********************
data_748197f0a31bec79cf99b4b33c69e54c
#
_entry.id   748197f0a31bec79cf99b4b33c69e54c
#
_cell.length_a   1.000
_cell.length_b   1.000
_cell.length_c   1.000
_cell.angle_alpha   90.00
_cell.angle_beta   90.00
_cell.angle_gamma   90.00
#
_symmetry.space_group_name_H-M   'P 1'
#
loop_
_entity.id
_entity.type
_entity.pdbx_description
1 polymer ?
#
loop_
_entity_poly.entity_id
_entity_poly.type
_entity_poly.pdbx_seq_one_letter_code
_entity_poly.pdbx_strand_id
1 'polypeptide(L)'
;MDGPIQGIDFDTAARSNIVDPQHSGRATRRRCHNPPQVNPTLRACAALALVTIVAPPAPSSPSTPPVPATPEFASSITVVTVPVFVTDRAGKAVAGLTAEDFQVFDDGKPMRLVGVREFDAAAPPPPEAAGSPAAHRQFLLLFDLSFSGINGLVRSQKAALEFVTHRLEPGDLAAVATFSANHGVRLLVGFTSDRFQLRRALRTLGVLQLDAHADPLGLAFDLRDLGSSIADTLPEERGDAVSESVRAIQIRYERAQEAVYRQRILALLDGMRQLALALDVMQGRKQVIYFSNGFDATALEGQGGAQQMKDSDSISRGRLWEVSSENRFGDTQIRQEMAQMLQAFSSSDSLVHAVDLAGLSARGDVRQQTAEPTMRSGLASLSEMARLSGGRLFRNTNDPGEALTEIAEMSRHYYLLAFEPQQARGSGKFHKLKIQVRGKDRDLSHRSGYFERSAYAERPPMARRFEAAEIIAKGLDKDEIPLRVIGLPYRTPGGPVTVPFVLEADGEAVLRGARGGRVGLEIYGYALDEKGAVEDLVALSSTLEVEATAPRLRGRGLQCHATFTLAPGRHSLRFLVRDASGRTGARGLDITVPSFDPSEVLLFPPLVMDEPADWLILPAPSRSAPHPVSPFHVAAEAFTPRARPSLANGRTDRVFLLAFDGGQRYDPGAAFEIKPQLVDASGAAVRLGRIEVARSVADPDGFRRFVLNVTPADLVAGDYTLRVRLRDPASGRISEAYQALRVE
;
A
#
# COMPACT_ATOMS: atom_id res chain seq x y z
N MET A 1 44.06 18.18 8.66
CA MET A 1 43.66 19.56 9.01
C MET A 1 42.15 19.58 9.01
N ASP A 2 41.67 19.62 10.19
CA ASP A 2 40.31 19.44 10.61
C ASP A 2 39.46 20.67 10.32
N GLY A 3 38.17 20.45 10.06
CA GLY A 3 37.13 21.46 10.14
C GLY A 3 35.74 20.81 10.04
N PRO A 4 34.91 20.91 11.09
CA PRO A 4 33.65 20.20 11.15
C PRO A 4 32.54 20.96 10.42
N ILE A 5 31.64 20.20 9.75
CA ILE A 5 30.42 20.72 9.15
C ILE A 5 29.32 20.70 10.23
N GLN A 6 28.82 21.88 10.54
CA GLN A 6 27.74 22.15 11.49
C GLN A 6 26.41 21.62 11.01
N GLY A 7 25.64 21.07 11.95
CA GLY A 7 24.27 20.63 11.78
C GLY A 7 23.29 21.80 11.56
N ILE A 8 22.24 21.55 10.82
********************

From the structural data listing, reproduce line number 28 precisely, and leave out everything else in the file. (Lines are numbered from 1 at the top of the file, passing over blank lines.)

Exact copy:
A